“One of the things we’re really excited about is applying a process to map out the pathway of innovation, from identifying the unmet need right through to delivery into the healthcare system,” explains Professor Laura Poole-Warren AM, Tyree IHealthE’s deputy director.
“[The CIMIT approach] is a great tool so that you actually know the barriers that are going to come up at different stages, and you’ve planned for those.
“It does make the whole innovation process a lot smoother. It makes sure that you’re asking the right questions at the right time, so that whatever you’re developing is actually going to be much more fit for purpose in the health system.”
Image: UNSW President & Vice-Chancellor Professor Ian Jacobs and Scientia Professor Vlado Perkovic welcome The Honorable Brad Hazzard, Minister for Health and Research, to the launch of Tyree IHealthE, December 2020
Breaking down the silos
The Sydney CIMIT (SCIMIT) is a collaboration between UNSW and its partners in The Sydney Partnership for Health, Education, Research and Enterprise (SPHERE). It will bring together clinicians, technologists, entrepreneurs and industry to ensure that all projects have clinical and commercial relevance, accelerating their translation into cost- effective, everyday practice.
“We plan to leverage UNSW’s partnerships with a number of local healthcare providers and industry collaborators to ensure Tyree IHealthE’s innovations are adopted into mainstream healthcare practice,” says Scientia Professor Nigel Lovell, Head of the UNSW Graduate School of Biomedical Engineering and inaugural director of Tyree IHealthE.
The Institute will be located inside the Prince of Wales Hospital Integrated Acute Services Building, part of the Randwick Health & Innovation Precinct that’s currently under construction. The co-location of all the experts involved will maximise opportunities for collaboration. For example, researchers in bionics and biorobotics will have their offices on the surgical floor, so they can rapidly prototype and test new robots to assist in surgery. Team members charged with predictive analytics and app development will be situated near the hospital’s Medical Assessment Unit and the Virtual Care Centre.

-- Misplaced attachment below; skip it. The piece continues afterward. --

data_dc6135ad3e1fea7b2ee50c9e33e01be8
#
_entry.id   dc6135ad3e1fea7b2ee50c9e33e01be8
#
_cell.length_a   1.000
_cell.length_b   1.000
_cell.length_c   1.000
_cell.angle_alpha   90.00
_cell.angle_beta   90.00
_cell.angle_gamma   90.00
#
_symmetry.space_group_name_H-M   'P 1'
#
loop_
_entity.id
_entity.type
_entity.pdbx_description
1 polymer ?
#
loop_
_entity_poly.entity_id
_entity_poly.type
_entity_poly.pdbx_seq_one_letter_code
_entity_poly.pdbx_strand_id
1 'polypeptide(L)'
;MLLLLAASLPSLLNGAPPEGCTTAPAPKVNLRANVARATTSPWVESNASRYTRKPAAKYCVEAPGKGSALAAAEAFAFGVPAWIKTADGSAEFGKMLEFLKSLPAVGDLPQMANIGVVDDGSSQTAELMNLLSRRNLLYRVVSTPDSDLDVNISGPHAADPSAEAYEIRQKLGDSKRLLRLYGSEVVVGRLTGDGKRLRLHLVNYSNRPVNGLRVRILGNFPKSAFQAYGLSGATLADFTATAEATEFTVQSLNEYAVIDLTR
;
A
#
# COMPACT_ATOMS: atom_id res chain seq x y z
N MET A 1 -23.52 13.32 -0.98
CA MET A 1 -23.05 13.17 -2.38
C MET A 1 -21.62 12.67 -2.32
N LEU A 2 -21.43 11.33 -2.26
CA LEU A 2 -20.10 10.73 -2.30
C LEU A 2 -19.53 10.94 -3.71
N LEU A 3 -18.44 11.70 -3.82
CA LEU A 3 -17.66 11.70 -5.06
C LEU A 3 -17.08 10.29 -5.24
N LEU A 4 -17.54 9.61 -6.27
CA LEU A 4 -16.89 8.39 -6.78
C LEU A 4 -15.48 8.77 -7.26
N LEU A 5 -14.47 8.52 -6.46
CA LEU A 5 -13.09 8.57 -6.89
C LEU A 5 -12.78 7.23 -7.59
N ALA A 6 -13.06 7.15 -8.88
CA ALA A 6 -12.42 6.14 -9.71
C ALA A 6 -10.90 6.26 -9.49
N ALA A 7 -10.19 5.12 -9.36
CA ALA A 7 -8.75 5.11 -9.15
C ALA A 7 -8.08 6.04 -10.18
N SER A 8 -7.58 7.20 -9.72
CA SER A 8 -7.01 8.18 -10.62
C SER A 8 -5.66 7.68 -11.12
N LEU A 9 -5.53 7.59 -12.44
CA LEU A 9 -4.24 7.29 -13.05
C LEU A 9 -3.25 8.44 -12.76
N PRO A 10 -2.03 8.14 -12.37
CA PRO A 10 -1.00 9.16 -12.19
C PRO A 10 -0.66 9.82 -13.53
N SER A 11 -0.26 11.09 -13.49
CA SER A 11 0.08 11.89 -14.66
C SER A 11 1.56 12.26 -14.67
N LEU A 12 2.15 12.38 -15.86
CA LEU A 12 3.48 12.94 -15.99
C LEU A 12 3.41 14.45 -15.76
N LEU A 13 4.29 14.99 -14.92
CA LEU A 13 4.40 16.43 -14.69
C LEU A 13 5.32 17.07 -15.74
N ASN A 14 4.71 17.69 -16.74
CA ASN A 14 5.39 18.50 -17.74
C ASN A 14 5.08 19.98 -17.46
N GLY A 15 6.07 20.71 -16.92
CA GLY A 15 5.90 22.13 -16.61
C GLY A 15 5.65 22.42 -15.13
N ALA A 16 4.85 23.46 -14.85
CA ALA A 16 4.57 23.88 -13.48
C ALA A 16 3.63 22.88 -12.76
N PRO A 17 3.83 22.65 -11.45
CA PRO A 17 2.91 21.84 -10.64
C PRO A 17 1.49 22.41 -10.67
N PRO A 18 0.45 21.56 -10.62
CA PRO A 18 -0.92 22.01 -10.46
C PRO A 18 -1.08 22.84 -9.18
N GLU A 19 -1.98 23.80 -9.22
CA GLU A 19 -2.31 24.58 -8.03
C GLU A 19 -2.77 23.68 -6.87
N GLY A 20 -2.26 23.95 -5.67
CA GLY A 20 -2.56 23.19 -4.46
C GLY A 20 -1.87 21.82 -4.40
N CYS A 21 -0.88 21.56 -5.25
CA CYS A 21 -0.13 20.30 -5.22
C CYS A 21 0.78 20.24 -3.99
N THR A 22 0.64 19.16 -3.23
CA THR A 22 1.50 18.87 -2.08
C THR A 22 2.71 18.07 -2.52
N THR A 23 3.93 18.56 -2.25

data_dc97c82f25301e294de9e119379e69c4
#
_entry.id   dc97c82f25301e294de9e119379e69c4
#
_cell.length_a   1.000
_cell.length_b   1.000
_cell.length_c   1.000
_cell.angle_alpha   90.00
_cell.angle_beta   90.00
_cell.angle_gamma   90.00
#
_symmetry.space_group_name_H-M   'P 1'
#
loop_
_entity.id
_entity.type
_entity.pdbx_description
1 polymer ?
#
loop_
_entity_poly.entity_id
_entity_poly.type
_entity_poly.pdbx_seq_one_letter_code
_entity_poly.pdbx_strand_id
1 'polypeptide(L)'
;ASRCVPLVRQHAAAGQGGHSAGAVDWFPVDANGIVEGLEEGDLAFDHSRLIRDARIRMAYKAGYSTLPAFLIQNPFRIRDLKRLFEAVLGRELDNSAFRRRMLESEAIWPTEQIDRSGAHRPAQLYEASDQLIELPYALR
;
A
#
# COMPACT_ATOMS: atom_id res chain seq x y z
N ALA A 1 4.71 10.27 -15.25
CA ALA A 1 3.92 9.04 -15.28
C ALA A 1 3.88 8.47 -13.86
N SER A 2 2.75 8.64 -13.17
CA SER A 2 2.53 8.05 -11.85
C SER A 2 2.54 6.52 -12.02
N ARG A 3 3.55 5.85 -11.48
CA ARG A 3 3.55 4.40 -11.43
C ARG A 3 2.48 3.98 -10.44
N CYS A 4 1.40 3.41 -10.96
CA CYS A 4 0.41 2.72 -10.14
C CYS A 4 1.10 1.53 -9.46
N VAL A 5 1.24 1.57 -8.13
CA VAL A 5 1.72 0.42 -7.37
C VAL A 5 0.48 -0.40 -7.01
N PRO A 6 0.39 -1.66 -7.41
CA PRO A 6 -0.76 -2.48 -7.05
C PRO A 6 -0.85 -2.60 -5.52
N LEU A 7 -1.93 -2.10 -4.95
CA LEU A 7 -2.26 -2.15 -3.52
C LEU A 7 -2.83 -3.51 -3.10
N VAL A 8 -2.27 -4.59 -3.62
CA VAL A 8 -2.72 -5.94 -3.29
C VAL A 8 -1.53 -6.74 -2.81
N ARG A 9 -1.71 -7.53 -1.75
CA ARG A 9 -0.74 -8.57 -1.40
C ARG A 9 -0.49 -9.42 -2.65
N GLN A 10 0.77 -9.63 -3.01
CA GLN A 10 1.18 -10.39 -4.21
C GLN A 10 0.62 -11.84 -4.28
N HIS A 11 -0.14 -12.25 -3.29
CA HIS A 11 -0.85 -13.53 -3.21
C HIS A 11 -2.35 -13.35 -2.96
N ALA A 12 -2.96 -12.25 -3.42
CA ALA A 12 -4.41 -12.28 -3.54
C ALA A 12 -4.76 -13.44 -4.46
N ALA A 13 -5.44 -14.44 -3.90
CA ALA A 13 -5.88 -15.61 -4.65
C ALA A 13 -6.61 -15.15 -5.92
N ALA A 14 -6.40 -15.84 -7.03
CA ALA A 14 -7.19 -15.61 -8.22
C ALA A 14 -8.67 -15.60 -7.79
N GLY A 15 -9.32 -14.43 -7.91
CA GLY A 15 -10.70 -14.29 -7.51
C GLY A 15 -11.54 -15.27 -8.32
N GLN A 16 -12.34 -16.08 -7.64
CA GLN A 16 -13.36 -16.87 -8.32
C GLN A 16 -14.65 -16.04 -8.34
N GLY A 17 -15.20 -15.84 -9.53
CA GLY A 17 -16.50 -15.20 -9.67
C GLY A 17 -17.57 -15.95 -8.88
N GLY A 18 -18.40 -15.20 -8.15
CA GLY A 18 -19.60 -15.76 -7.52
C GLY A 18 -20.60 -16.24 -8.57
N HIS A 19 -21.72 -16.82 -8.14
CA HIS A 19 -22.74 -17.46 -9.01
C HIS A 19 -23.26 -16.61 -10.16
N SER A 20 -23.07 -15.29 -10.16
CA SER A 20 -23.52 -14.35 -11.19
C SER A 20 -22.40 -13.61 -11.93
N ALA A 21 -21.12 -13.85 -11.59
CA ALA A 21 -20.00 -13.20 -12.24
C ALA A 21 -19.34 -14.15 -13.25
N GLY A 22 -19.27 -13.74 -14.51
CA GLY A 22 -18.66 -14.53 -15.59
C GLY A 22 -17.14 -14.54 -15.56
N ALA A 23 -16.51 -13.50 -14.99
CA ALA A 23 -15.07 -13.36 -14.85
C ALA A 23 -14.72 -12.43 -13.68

“Sitting on our own and developing technologies as a graduate school, and then looking out to see if anyone can use the technologies, is not the right approach. It's not the way to co-design a solution,” says Nigel.
“If we're sitting there with the clinicians, it does make a difference in the design phase. It really is critical to have everyone in the room, including the patients, when you’re creating health solutions.”
Although Tyree IHealthE is a collaboration between the Faculties of Engineering and Medicine & Health, it will also involve experts from across UNSW Faculties including Arts, Design & Architecture, Business, and Science.
“It's taking us out of our own little isolated area. We're getting input from specialists in various disciplines to come up with a much more holistic view of the whole translation ecosystem,” says Nigel.
But there is another silo that can be harder to bridge: the one between funding bodies. Nigel explains that biomedical engineering projects can fall in the gaps between the Australian Research Council (ARC), which does not typically address medical research and clinical trials, and the National Health and Medical Research Council (NHMRC), which maintains a tight focus on clinical work.
“The beauty of the Tyrees’ philanthropic gift is that it's funding that gap,” he explains. “It's funding the joining of the two disciplines.”
An engineer with a passion for health